Facts about jason greek mythology

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facts about jason greek mythology

Jason and the Argonauts by Robert Byrd

A beautifully illustrated account of the Greek myth of Jason and the Argonauts with informative details from the award-winning author of Electric Ben
 
The story of Jason and the Argonauts is one of the earliest recorded Greek myths. Here, master artist Robert Byrd has created a striking telling of the legend for a new generation of readers. Complete with explanatory notes and illustrated back matter, Jason and the Argonauts traces each step of our hero’s journey, from the Golden Fleece’s origin story and Jason’s childhood to his triumphant return with the prize and eventual death. Deftly designed to accommodate glorious large pictures and captioned insets, the book is not only a great story, but a wealth of information about ancient Greece.
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Published 22.11.2018

Jason and The Argonauts (1963)

Jason (Iason)

Jason was a Greek hero, most known for leading his Argonauts in a quest to obtain the golden fleece. As a boy, Jason was a victim of family quarrel in which his uncle Pelias killed his father Aeson and took the kingdom for himself. In fear of losing her son, Alcimede sent Jason into the wilderness where he was raised by a centaur called Chiron. When grown, Jason returned to his native city of Iolcos where he demanded back his kingdom. Pelias agreed on one condition though, which was to bring back the golden fleece.

He was the son of Aeson , the rightful king of Iolcos. He was married to the sorceress Medea. He was also the great-grandson of the messenger god Hermes , through his mother's side. Jason appeared in various literary works in the classical world of Greece and Rome , including the epic poem Argonautica and the tragedy Medea. In the modern world, Jason has emerged as a character in various adaptations of his myths, such as the film Jason and the Argonauts and the TV miniseries of the same name. Jason's father is invariably Aeson, but there is great variation as to his mother's name.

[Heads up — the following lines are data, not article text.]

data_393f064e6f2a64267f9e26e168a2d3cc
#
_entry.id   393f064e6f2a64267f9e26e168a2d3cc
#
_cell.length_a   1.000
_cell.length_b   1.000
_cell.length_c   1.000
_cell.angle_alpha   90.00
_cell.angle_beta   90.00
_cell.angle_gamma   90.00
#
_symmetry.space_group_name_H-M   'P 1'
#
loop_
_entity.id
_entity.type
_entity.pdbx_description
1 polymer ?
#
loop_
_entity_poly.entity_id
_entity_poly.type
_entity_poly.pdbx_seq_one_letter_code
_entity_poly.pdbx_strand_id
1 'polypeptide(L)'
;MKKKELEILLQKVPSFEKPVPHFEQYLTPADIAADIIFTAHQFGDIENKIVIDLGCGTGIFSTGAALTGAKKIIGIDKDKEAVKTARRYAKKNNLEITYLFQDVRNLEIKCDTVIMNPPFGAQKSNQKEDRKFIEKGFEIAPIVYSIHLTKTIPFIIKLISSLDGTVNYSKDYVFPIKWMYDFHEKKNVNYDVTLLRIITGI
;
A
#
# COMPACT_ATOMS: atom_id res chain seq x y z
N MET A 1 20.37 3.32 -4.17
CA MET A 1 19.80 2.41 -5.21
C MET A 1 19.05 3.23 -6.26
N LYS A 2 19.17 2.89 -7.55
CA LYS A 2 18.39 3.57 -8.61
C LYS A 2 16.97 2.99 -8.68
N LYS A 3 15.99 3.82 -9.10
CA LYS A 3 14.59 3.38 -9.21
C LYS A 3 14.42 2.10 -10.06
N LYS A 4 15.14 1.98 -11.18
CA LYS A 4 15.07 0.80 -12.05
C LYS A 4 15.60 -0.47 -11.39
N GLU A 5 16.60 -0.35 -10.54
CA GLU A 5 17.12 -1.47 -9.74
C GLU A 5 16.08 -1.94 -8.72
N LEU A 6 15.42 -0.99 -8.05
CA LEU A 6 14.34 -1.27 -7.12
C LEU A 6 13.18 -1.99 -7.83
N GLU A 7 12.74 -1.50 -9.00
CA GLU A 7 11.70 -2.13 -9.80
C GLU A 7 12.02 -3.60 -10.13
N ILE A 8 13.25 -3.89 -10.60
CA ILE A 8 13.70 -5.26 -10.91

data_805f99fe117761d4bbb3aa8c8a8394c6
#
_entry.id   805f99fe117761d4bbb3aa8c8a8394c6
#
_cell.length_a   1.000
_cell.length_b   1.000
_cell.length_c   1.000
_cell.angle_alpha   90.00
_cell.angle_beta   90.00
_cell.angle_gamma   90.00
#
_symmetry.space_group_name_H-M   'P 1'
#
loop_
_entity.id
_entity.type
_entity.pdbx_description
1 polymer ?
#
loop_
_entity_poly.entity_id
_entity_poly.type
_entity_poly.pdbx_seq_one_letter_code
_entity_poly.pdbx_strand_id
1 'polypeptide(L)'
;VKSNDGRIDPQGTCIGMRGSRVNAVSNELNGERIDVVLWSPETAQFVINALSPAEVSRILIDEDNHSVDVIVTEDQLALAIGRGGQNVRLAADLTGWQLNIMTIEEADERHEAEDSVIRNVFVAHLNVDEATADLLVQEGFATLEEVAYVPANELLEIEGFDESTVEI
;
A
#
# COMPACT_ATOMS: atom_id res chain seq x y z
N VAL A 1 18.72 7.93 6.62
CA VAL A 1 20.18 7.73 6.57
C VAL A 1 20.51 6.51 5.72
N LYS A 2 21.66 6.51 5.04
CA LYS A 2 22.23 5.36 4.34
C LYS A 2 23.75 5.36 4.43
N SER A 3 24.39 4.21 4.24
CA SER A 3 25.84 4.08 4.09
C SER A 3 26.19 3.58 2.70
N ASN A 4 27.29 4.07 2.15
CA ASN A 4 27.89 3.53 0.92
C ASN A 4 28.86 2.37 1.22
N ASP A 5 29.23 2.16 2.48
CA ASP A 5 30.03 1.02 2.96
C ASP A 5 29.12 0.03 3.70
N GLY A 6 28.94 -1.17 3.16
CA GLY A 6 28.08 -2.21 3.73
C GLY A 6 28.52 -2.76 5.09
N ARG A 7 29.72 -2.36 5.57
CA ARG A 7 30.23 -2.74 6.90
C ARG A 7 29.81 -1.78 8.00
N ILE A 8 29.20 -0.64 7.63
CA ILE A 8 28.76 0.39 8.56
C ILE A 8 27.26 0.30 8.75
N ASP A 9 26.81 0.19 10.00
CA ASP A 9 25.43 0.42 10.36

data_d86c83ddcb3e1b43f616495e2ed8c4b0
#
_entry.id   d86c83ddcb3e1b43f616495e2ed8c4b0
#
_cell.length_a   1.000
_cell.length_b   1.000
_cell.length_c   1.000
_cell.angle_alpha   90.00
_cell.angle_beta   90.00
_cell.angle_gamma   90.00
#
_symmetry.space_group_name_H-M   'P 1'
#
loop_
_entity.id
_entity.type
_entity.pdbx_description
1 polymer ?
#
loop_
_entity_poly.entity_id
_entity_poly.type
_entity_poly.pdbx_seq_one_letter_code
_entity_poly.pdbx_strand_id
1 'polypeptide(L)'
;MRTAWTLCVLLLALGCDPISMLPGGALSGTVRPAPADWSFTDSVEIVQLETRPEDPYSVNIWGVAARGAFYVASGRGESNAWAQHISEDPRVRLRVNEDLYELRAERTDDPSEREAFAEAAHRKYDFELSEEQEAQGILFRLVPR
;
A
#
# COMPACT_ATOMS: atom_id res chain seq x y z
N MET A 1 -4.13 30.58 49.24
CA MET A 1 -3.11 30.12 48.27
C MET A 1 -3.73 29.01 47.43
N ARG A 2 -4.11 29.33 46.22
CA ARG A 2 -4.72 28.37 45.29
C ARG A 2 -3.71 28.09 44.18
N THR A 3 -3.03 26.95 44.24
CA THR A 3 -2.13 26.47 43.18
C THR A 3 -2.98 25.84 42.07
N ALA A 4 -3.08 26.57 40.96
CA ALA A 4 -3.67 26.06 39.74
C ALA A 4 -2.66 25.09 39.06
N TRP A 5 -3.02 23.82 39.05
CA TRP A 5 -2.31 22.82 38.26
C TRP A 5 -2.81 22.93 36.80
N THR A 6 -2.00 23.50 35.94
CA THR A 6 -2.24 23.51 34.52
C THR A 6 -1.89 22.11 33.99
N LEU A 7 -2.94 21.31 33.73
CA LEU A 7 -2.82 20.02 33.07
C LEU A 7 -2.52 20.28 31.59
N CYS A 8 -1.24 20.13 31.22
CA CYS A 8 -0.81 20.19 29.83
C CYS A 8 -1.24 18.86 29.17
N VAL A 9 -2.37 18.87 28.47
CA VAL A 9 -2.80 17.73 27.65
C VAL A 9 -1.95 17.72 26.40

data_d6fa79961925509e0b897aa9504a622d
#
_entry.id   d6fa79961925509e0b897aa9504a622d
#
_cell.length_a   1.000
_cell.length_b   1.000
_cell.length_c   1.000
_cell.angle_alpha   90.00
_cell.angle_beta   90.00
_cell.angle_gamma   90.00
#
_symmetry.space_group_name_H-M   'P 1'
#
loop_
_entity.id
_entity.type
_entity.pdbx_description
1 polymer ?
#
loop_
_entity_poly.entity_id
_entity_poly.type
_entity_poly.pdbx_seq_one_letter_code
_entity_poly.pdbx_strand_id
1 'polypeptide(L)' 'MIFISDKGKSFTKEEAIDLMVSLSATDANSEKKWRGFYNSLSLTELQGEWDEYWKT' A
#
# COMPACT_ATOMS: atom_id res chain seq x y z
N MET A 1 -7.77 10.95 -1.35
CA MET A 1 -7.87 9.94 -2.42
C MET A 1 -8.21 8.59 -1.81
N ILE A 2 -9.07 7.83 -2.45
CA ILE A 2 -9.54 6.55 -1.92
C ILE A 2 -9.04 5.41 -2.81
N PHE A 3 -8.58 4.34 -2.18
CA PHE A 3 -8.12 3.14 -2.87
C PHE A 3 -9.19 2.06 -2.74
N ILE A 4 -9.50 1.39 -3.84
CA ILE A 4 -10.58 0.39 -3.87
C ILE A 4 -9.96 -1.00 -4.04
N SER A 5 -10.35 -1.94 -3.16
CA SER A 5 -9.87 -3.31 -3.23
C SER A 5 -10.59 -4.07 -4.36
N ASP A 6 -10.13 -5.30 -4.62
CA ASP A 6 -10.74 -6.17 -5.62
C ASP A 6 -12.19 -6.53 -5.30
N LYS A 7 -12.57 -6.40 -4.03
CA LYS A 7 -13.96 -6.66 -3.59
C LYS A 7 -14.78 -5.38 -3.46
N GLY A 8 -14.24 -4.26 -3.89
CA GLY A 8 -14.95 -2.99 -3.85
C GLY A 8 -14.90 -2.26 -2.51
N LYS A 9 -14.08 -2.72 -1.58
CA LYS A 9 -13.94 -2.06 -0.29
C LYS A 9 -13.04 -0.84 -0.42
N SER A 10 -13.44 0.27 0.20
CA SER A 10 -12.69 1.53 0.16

Jason arriving to the palace of Pelias 1. Jason recognised by Pelias and his daughters detail. Pompei, casa di Giasone o dell'Amor fatale IX 5,18 , triclinio f. National Archaeological Museum, Naples. His mother was Tyro, daughter of Salmoneus and Alcidice, but she, they say, consorted with Poseidon , giving birth to the twins Neleus and Pelias 1. As this had been done secretly, Tyro abandoned them, and when they were exposed, a horse keeper found them and saved their lives.

Returning as a young man, Jason was promised his inheritance if he fetched the Golden Fleece for Pelias, a seemingly impossible task. After many adventures see Argonaut Jason abstracted the fleece with the help of the enchantress Medea , whom he married. Article Media.
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Jason was a hero in Greek mythology. He was born in Thessaly , northern Greece. The men who helped to sail the boat were called the Argonauts. The ending -naut is used in other words about the ocean such as naut ical. Jason and the Argonauts went to find the Golden Fleece. His father was Aeson , the rightful king of Iolcus.

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